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Original ‘Survivor’ Richard Hatch Indicted By Grand Juryby David Bloomberg -- 09/09/2005
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Original Survivor winner Richard Hatch may be facing a challenge that he can’t win. While he barely won over a jury of his peers in the final episode of the show that launched the reality TV revolution, he has now been indicted by quite a different type of jury – a grand jury – on ten charges relating to tax evasion, wire fraud, bank fraud, mail fraud, etc.
As reported in January, Hatch was charged with two counts of filing false income tax returns, dating back to 2000 and 2001. He originally signaled his intent to plead guilty, but then decided to fight the charges and claim that he thought CBS should have paid the taxes.
Even if that excuse were true – and CBS says Hatch was fully aware of his own tax obligations – it fails to explain many of the other charges. Even in the original case, Hatch was accused of failing to report approximately $320,000 paid to him by radio station WQSX in Botson for his time as a cohost of “The Wilde Show.” Perhaps he thought the radio station was obliged to pay his taxes too?
In deciding to fight the charges, they have grown in magnitude and scope. Rather than just the two counts he faced previously, prosecutors have ten now. And rather than simply aiming at his tax returns, there are now accusations that he misused funds intended for a charity he founded, Horizon Bound.
While Hatch has not yet commented on the allegations – he was on his way to Houston to help hurricane victims in the Astrodome – any hope he had of winning immunity looks bleak.
The charges filed do not simply allege that Hatch made a mistake – they claim that he knowingly filed false returns. Indeed, the indictment says Hatch had accountants prepare proper tax returns including the Survivor prize, but balked when he saw a tax bill going into the hundreds of thousands of dollars. So instead, he had an accountant put together a return that omitted that and got himself a $4500 refund instead!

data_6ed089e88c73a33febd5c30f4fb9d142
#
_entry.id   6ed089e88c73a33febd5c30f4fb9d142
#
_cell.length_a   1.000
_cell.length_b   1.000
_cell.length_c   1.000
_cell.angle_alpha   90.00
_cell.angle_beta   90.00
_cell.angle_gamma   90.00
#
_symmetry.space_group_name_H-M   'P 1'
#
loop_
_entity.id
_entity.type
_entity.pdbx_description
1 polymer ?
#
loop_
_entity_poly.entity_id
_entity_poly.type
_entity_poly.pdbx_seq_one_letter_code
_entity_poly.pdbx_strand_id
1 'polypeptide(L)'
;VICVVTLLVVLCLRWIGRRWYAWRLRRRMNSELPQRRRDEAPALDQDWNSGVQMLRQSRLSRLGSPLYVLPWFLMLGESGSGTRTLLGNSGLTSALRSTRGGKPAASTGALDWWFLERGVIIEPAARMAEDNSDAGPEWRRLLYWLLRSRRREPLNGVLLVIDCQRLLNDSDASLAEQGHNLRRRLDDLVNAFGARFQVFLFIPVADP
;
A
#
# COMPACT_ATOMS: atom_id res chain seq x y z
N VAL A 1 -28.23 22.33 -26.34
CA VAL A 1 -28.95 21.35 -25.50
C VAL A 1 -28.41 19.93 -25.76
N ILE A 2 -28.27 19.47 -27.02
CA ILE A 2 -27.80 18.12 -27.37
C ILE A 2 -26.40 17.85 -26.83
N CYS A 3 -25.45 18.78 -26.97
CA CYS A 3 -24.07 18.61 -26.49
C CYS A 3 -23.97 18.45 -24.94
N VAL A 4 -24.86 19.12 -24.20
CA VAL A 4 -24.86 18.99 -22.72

It’s not clear if this emboldened him further, but he also allegedly omitted income from the aforementioned radio show and also some $28,000 in rent from a Rhode Island property.
The real kicker, though, is the accusation that Hatch misused $36,500 in money designated for his Horizon Bound nonprofit camp. One example given is that he took the $10,000 donation he received for being on The Weakest Link and used it for a home project instead of the camp. If proven to be true, this would act as a final nail in the coffin of public opinion, as it would verify what many people already think of him and move him from the realm of just being a reality TV villain to a true “villain.” After all, manipulating people on a game show is one thing – manipulating money meant to help kids is quite another.
Right now, though, all we have are accusations, and not even a response yet from Hatch. And, frankly, if he is found guilty, public opinion would be the least of his worries. The maximum sentence for these ten counts is 75 years in prison and millions in fines. Certainly he is unlikely to face such a penalty, even if found guilty, but he would not be likely to get off with a slap on the wrist, either. If he is found guilty, the best he could hope for is a short time in prison and then trying to convince producer Mark Burnett to perhaps give him a shot with The Apprentice: Richard Hatch.
David Bloomberg is the Editor of RealityNewsOnline and can be reached at RNO@pobox.com.
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